Although costing me more than the parking at the lighthouse itself, it gave me a longer walk, more scenic views (especially of Wategos beach) and a bit more time to explore. Given I’ve been lazy with my exercise regime lately it was also a bit of a wake up call as I gasped for breath during each uphill section of the walk (something that would previously have never bothered me). Fortunately the track is also frequented by those who haven’t been lax with their exercise programs, as they fulfill their weekend run obligations, sometimes sans shirts; which provided more scenery and a tad more motivation to keep on walking.

Byron Bay

The walk through the nature reserve is really beautiful and the amount of wildlife that you can see here was surprising given how close it is to the township. I saw a wallaby, wild turkeys, dolphins, stingray, eagles and more all from the walking track and all within just a few hours. It pretty much captures a large amount of the iconic images of Australia within the reserve; nature, animals, beaches, untouched beauty and the occasional “bronzed Aussie surfer”. There is a sign marking the most easterly point of Australia, which is where I filmed this quick video blog and many tourists posed for an obligatory photo at the edge of Australia.

The lighthouse itself is beautiful to look at and has been lighting up the point for over 100 years. I wasn’t able to climb it as the tours were fully subscribed for the day so instead grabbed a quick hot drink at the café beneath, which provided the energy for the walk back to the car, following the same path but getting the reverse view.

Byron Bay Lighthouse

Byron Bay Lighthouse

I was drawn to Byron Bay because I wanted to have been to the most easterly point in Australia. In retrospect, the natural beauty that surrounds this point is probably replicated at many other points along the coast, but because this one has a title (the most easterly point) it attracted me, presumably, like many other tourists, because of the sense of achievement that it brings; I’ve seen the biggest this, tallest that, furthest, longest, widest, fastest, slowest; the list goes on.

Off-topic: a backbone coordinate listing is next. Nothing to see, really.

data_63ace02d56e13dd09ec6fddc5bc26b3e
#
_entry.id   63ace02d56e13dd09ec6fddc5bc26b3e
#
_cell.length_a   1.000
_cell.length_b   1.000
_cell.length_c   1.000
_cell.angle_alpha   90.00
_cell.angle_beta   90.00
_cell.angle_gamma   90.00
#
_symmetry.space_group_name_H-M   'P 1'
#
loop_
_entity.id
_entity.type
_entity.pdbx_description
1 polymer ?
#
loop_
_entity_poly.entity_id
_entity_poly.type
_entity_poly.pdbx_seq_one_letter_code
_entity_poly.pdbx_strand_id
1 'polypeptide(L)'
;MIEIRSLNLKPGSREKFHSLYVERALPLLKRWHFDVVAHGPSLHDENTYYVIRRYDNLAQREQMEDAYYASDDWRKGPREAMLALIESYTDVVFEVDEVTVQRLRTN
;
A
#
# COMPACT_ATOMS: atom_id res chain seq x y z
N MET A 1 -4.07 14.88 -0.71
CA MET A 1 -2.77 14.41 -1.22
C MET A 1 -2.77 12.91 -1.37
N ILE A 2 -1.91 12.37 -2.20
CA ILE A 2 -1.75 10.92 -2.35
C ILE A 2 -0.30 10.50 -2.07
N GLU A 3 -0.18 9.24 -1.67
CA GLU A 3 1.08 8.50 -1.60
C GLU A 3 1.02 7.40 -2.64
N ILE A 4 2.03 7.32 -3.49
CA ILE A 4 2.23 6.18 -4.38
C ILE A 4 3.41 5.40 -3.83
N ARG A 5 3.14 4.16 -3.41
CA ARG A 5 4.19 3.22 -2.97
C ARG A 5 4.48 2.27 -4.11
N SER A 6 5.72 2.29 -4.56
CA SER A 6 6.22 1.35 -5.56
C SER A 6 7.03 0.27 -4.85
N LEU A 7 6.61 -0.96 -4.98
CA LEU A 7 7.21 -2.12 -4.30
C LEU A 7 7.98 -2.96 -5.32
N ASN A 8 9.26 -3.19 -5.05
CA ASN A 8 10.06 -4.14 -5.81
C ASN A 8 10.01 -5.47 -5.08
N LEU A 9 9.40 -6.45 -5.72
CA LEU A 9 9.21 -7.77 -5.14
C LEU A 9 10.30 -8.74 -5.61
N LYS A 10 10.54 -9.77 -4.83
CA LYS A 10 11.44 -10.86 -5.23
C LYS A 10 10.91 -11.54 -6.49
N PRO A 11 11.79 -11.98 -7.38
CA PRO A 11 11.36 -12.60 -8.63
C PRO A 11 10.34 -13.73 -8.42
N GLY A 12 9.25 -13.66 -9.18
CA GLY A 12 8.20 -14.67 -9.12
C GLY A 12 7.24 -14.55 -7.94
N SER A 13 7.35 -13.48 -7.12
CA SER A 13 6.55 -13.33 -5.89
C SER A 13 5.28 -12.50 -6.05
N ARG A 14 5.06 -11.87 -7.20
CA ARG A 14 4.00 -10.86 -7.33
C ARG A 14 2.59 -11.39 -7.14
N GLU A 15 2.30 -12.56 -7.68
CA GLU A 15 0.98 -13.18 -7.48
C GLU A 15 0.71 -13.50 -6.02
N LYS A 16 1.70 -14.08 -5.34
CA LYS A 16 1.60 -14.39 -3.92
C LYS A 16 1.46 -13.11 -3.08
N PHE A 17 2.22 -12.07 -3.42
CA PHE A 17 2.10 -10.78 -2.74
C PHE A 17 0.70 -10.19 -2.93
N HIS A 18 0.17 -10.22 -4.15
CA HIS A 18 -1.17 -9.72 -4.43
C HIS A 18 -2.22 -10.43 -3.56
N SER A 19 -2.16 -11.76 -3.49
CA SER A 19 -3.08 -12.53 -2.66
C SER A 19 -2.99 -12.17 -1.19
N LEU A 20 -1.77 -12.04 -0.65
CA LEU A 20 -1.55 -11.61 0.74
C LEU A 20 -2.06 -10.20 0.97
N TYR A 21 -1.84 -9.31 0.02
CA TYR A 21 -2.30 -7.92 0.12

Byron Bay Cape Byron

Whatever your motivation, I’d definitely recommend visiting Cape Byron as the natural beauty and opportunity for wildlife viewing is spectacular, regardless of where it happens to be placed according to a compass and a map.

Byron Bay Ocean

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OnDestination: Mildura on the Murray

As a child growing up the only reason I knew Mildura existed was because it was always on the 7pm ABC news weather report as a dot in the top left hand corner of the state and more often than not recorded the highest temperature for the day. Fast forward several years and I saw Mildura as a destination that I always noticed in airline sales, with sub $100 airfares often available. Skip ahead to Christmas and I find myself flying into the regional centre to celebrate Christmas with my boyfriend’s family and exploring this region that I’ve never really considered to be a place that people would travel to. With little knowledge, it was the perfect opportunity to do some #justforfun exploring of a new and unlikely destination.